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The NC Threat-Free Index and Immunity Update for the Week Ending November 8

Image source: Lots of smiling faces visible as people enjoyed the Clayton Harvest Festival in downtown Clayton, North Carolina, in Johnston County, Oct. 27–31.

This past week about 99.8% of people in NC posed no threat of passing along COVID-19 to anyone, and nearly nine out of ten (89.4%) adult North Carolinians are estimated to have either vaccine-induced or natural immunity.

Here is the NC Threat-Free Index for the week ending November 8. All of the statistics generated for the NC Threat-Free Index are based on numbers provided by government sources. This link gives a detailed explanation of how each statistic is derived.

  • As of November 8: 1,454,082 North Carolinians are presumed to be recovered from COVID-19
  • Active cases comprised just 1.5% of NC’s total case count (note: a case of COVID isn’t a permanent infection, and only someone with an active case of the virus can conceivably transmit it to you)
  • Active cases represented just over 0.2% (two-tenths of one percent) of NC’s population (note: active cases are lab-confirmed cases of COVID-19 minus recoveries and deaths)
  • Also, 36 out of every 37 (97.3%) of NC’s total cases were recovered, meaning they are (a) no longer infectious, (b) have acquired persistent, longlasting, and robust natural immunity to Covid-19, and (c) have stronger immunity against Covid-19 and its variants than even those who are fully vaccinated
  • Only 0.17% of people in NC had died with COVID-19 (regardless of the actual cause of death and amid research findings as well as admissions from DHHS and the CDC that a significant proportion of COVID-19 hospitalizations and deaths were “not related to COVID-19”)
  • All things considered, nearly 99.8% of people in NC posed no threat of passing along COVID-19 to anyone (note: this proportion will fluctuate based on relative growth in lab-confirmed cases vs. recoveries, and it is likely understated because it does not account for vaccinations)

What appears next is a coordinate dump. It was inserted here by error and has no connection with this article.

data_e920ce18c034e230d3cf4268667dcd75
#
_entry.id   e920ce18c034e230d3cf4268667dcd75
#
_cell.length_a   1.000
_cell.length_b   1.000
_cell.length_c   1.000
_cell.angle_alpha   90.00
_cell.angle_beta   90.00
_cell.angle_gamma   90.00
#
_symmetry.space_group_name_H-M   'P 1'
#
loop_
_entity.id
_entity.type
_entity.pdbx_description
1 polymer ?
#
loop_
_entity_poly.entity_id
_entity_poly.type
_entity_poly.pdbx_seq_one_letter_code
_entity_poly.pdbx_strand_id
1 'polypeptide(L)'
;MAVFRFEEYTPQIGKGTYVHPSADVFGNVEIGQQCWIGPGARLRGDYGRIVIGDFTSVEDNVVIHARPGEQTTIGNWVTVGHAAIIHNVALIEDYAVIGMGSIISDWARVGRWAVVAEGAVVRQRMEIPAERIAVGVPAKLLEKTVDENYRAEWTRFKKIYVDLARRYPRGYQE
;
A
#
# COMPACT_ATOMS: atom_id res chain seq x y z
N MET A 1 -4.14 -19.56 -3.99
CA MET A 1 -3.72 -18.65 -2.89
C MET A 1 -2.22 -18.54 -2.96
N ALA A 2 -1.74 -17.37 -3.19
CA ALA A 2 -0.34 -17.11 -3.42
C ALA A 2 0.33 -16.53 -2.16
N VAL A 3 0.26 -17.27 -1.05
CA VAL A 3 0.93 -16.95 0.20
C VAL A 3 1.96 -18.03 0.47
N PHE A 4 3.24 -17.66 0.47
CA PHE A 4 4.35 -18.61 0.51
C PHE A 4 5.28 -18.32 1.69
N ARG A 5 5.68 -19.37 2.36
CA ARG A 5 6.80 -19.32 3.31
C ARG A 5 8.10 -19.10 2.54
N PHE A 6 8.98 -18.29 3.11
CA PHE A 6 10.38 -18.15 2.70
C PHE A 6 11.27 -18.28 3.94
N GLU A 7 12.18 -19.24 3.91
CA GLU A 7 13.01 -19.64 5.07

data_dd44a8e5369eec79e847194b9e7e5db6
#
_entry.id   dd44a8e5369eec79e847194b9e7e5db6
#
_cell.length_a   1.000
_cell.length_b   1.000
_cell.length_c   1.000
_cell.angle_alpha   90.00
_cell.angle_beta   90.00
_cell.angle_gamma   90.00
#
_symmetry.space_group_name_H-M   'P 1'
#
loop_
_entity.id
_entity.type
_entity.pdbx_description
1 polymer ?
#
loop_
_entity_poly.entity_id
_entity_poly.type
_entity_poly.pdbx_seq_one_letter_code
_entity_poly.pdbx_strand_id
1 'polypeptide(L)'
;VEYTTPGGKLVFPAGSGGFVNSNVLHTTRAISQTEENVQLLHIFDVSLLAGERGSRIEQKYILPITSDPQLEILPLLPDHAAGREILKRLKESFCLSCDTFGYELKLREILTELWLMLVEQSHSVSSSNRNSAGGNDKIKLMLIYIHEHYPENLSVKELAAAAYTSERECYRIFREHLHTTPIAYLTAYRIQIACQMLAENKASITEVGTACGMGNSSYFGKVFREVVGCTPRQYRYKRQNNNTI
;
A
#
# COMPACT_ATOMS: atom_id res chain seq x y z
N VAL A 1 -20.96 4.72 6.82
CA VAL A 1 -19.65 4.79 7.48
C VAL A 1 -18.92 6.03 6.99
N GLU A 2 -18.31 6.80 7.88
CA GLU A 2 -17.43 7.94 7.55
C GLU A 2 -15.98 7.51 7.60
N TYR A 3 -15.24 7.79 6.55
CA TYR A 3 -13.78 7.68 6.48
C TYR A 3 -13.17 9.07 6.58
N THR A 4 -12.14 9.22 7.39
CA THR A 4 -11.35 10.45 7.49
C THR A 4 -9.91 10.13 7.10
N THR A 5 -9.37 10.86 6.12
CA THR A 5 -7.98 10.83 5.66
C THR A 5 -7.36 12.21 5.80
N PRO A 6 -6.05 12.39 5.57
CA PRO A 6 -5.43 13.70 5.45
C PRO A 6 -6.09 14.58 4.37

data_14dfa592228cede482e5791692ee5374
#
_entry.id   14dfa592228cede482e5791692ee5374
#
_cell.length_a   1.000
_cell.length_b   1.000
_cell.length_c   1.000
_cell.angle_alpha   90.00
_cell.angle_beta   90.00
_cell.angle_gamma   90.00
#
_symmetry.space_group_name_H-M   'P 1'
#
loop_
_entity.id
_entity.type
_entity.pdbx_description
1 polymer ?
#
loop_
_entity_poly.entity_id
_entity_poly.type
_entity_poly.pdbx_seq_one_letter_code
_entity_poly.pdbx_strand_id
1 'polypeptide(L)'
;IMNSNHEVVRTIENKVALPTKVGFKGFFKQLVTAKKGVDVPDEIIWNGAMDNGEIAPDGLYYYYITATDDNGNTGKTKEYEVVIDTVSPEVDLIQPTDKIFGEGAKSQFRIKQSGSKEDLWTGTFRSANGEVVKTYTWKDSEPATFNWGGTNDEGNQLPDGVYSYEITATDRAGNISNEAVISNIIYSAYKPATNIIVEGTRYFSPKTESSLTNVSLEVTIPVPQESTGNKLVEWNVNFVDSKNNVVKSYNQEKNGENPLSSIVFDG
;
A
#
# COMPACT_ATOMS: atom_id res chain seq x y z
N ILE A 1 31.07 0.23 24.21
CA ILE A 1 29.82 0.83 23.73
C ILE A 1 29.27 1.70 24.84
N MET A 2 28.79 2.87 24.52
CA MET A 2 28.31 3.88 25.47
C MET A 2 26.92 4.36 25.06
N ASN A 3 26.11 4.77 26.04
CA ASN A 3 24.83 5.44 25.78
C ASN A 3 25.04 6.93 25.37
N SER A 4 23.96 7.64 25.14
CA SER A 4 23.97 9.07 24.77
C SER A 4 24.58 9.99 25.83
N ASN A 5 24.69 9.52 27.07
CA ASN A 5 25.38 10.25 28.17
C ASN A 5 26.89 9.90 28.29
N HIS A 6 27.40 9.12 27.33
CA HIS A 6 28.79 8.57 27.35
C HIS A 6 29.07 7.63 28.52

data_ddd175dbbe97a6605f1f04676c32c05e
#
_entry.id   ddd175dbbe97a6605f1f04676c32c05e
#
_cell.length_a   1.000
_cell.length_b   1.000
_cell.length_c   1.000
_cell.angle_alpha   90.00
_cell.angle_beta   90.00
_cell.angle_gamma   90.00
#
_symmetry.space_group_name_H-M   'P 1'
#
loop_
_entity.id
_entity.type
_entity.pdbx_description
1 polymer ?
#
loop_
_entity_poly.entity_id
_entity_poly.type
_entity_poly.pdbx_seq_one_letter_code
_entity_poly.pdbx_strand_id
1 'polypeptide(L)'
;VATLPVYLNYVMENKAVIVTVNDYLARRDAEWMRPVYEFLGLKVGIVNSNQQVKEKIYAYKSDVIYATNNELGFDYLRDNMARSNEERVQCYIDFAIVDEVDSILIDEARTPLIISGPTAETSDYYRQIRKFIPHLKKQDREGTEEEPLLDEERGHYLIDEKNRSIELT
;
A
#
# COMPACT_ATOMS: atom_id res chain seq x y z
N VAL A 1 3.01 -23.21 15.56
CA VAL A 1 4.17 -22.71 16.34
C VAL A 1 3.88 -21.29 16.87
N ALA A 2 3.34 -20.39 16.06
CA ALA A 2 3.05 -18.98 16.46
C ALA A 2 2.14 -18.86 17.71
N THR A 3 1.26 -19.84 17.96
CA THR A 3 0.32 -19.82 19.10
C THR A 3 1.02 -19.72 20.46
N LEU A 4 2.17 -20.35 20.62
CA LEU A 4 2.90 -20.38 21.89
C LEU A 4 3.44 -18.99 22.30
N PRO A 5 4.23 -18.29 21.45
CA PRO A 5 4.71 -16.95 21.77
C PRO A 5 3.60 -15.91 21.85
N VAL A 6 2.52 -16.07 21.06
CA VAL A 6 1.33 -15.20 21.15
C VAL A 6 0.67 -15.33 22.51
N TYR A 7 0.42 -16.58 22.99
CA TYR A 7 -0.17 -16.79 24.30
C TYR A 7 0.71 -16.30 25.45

Herd immunity, reinfections, and post-vaccination infections

For the week ending November 8:

  • Now nearly nine out of ten (89.4%) adult North Carolinians are estimated to have some immunity, whether vaccine-induced immunity or natural immunity, the stronger and more durable immunity, to Covid-19 (note: this estimate uses DHHS case numbers, CDC estimates of actual infections, DHHS estimates of current vaccinations, and the formula outlined here)
  • Furthermore, including vaccinated and naturally immune children (18 and under) into the mix, the total population of North Carolina is at 82.9% immunity
  • As of November 8, there had been 12,293 reinfections for those with prior lab-confirmed cases of Covid-19, and the estimated reinfection rate was just over 0.8% (note: for reasons discussed here, the actual reinfection rate is likely much lower than the estimated rate)
  • As of October 23, per the most recent update from DHHS, there had been 91,047 post-vaccination infections, and the estimated post-vaccination infection rate was nearly 1.7% (note: given how strictly DHHS defines a “post-vaccination infection” — someone must be at least two weeks past receiving the second of two injections; anyone with only one injection or within two weeks of receiving the second “counts” as an unvaccinated case of Covid — the actual post-vaccination infection rate could be much higher than the estimated rate)
  • Also as of October 23, 22% of Covid-19 cases in North Carolina were to people considered fully vaccinated
  • As of November 8, only just over one in ten (10.6%) North Carolinians were estimated to have neither vaccine-induced nor natural immunity

Jon Sanders / Research Editor and Senior Fellow, Regulatory Studies

Jon Sanders studies regulatory policy, a veritable kudzu of invasive government and unintended consequences. As director of regulatory studies at the John Locke Foundation, Jo...